Fruits are regarded as special because of their importance as sources of food and honey. A number of tree species have edible fruits which are consumed domestically or sold for additional processing in industries to produces juices or other products. Case study Ese Urwibutso. Main qualities:

  • Ability to fruits frequently
  • Tolerance to drought
  • Resistance to pests and diseases
  • Heavy and dense crowns
  • Growth to a height sufficient to avoid destruction by animals
  • The fruits produced should also be resistant to pests and diseases

Other tree products and end use

Herbal medicine

Due to inadequate health facilities in remote areas, some inhabitants especially in ASALs depend on herbal medicine for relieving certain ailments. The knowledge among the different people of what species to use for various elements should be documented and the relevant species concerned. The species should preferably be drought resistant and capable of resisting repeated harvesting of the required parts and should be resistant to pests and diseases

  • Albizia gumifera
  • Ziziphus mauritiana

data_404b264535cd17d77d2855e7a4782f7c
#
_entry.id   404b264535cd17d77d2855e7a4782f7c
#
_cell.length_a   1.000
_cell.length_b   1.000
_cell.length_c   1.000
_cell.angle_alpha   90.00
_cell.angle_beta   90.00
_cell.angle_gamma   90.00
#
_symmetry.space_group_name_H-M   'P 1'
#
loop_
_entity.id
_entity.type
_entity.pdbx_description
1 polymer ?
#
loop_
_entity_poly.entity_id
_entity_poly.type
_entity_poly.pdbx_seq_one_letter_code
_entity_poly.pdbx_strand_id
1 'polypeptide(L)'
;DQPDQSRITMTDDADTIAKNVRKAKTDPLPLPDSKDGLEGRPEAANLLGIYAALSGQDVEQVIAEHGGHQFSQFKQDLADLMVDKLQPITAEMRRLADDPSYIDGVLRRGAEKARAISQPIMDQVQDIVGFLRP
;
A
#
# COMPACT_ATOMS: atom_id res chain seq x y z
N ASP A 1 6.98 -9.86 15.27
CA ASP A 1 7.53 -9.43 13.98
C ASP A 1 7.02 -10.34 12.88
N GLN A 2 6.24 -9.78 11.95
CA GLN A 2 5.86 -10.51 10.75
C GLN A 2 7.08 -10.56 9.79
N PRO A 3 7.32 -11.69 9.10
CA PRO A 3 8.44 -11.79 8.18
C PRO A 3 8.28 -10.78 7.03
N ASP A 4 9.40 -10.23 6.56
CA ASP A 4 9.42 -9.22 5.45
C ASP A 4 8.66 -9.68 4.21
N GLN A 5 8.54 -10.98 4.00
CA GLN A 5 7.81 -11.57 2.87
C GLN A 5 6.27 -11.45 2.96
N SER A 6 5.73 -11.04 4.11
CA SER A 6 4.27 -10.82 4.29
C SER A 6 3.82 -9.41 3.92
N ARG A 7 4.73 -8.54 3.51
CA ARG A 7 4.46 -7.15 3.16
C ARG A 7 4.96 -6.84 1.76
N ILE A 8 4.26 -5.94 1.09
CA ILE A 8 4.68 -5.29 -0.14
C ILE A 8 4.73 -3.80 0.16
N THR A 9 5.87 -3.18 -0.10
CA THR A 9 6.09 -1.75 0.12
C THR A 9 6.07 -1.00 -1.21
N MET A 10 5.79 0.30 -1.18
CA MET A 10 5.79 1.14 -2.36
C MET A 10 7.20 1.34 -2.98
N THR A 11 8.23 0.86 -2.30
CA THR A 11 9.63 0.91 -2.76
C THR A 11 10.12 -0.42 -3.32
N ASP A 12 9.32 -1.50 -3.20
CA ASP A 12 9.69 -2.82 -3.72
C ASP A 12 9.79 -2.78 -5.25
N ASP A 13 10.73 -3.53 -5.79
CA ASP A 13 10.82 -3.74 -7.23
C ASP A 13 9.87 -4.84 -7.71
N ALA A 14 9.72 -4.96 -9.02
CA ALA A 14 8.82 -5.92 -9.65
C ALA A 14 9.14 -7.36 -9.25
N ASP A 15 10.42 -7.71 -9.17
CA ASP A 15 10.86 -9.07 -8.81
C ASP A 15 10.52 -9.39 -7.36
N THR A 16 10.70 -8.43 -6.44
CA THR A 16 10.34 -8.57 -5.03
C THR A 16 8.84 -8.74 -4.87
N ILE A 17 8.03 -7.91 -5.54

• Carissa edulis
  • Tamarindus indica
  • Azadirachta indica
  • Terminalia brownii
  • Eucalyptus camaldulensis
  • Moringa oleifera

A diverse flora rich in various natural products such as gum, tannin, dyes, oils. The existence of these products and the species that produce them are known, their mass production has not been developed. Some of the known species for this includes Euphorbia tirucalli, Balanites aegyptiaca, Acacia senegal, Acacia seyal, etc.

Browse and fodder

The species suitable for this should be fast growing, resistant to drought and able to sprout profusely after browsing. These are the common species planted in an Agroforestry system mixing forestry species and animal production to increases fodder. Those tree species must have edible leaves which are not poisonous to livestock and their seeds should be able to germinate after passing through the digestive system of the animals

SPECIES EXAMPLE:

  • Acacia albida
  • Acacia elatior
  • Acacia senegal
  • Prosopis juliflora
  • Leucaena spp

Live fences

Live fences are increasingly becoming popular especially in urban places but also in rural areas as well as because of their low establishment cost. Species suitable for live fences should have prickles, stiff branches, and non-edible leaves. They should be fast growing when grown closely under adverse conditions and must require minimum maintenance.

Suitable species include: Dovyalis caffra, Ziziphus mauritiana, Acacia mellifera, Euphorbia tirucalli

I am student in Forestry and am happy to contribute to the available knowledge regarding this field. I am interested in use of data and technology to improve how forest sector is perceived and to impr